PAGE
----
On June 23, Bennett called his wife’s minister, the Rev. Edwin Clever, 43, and, disguising his identity, arranged a meeting at the Prince of Peace Methodist Church in Manassas on the pretense of donating food. Bennett put on a ski mask and a dark jacket, and waited in the church for Clever to arrive. “He just suddenly appeared out of the stairwell, and he had a gun,” says Clever. “My initial reaction was, ‘This must be a joke.’ ” Bennett shackled Clever’s arms and legs, told him he was putting explosives around his waist and forced him to telephone Margo Bennett and lure her to the church.

Suspicious, Bennett’s wife showed up with a gun. After an argument about custody of the children, she fired once at her husband, who escaped to his home in Manassas. Clever was released without injury, and Bennett was arrested after a four-hour standoff at home the next day. His gym bags found at the church contained syringes, sodium chloride and ammunition—what one police officer termed a death kit. Jeffrey Gans, Bennett’s criminal lawyer, has petitioned for a psychiatric evaluation, citing his client’s “black-out periods” and “an alter ego named ‘Ed.’ ”

In his divorce papers, Bennett said that his wife “began spending a great deal of time with Cornwell in late 1991 and in 1992. Mrs. Bennett would secretly meet with Cornwell for romantic candlelight dinners.” He claimed to have “observed Mrs. Bennett and Ms. Cornwell hugging and kissing in their vehicles” and noted, pointedly, that “Mrs. Bennett has displayed a moral bankruptcy in her sexual and personal preference that can only be very harmful and confusing” to his daughters.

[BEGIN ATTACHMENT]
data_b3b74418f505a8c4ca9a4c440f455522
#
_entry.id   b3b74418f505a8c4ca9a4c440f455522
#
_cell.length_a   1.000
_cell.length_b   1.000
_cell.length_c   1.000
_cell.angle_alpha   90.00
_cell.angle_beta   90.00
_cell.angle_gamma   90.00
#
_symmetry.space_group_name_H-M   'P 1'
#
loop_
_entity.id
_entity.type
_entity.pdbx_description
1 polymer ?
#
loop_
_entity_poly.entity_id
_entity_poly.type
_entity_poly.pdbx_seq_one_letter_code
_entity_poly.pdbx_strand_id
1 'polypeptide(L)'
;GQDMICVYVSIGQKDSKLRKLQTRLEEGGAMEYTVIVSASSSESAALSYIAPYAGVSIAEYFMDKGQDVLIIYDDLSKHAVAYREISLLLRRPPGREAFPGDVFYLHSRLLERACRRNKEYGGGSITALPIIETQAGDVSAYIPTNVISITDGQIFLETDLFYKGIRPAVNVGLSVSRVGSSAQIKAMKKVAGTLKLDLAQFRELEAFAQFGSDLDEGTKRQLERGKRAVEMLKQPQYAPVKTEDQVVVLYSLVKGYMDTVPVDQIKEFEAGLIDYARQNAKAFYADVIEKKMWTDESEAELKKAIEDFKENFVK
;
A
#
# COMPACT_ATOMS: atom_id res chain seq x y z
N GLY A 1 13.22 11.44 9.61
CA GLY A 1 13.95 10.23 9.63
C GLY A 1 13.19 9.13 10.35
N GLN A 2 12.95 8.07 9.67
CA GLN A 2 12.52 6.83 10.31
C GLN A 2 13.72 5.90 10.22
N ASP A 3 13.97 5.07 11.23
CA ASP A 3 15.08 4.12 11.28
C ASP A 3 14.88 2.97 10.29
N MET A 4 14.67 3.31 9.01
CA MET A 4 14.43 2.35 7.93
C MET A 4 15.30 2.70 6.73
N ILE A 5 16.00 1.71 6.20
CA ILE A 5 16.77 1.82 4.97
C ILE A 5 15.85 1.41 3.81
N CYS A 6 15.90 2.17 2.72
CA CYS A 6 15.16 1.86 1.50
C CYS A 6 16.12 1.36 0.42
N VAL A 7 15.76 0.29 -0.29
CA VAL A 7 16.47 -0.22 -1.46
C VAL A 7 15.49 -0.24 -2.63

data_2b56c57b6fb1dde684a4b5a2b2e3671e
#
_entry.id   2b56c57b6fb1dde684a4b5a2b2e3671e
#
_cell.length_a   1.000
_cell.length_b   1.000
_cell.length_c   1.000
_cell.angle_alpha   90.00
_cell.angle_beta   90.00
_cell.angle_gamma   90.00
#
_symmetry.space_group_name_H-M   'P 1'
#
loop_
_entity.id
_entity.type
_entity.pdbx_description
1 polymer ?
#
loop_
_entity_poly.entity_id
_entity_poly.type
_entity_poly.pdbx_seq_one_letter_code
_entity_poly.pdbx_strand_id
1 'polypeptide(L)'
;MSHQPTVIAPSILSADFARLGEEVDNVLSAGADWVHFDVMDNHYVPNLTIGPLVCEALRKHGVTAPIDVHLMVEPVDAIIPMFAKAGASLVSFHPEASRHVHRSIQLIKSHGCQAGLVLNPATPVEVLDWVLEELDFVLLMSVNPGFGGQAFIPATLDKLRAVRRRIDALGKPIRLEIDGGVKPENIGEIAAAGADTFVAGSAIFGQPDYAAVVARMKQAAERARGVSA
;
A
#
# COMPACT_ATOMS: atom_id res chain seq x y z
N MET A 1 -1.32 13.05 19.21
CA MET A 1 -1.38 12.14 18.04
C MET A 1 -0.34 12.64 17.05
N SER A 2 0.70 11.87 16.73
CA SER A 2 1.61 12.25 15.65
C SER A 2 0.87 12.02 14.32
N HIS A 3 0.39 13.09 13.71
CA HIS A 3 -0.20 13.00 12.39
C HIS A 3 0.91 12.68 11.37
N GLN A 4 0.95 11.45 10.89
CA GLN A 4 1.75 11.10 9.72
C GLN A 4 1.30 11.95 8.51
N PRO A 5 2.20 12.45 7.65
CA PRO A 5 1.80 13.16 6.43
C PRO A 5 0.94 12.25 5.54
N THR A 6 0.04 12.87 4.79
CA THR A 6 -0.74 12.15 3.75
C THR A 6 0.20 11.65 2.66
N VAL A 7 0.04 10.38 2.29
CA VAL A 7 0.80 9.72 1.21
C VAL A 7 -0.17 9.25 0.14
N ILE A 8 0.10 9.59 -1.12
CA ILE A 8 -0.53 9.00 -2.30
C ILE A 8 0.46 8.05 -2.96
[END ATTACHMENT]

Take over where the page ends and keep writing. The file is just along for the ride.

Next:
A former associate of Cornwell’s who asked not to be named says the writer confided to her that she had an affair with Margo Bennett. “It is true that it happened,” says the associate. “I never met [Margo], but Patsy talked about her all the time.” Later, Cornwell wrote The Body Farm, in which Kay Scarpetta has an affair with a married male FBI agent named Benton Wesley—a romance that continues in Cause of Death.

While Eugene Bennett awaits his Aug. 13 preliminary hearing in a Virginia prison, his wife, who resigned from the FBI in 1994, has temporary custody of the children. Neither is commenting on the situation.

The publicity surrounding the Bennett case hasn’t hurt Cornwell’s standing with friends like Utah Sen. Orrin Hatch, who was the model for a character in The Body Farm. “For as long as I’ve known Patsy, there was always someone trying to take advantage of her,” he says. “Regardless of whether that story is true or false, she’s a worthy, good person.” Hatch suspects Cornwell will weather the storm. “She’s used to being beaten up,” he says, “but she says that people who know her will know the truth.”


MARY ESSELMAN and CAROL SIMONS in Washington and CHRIS RAPHAEL in Manassas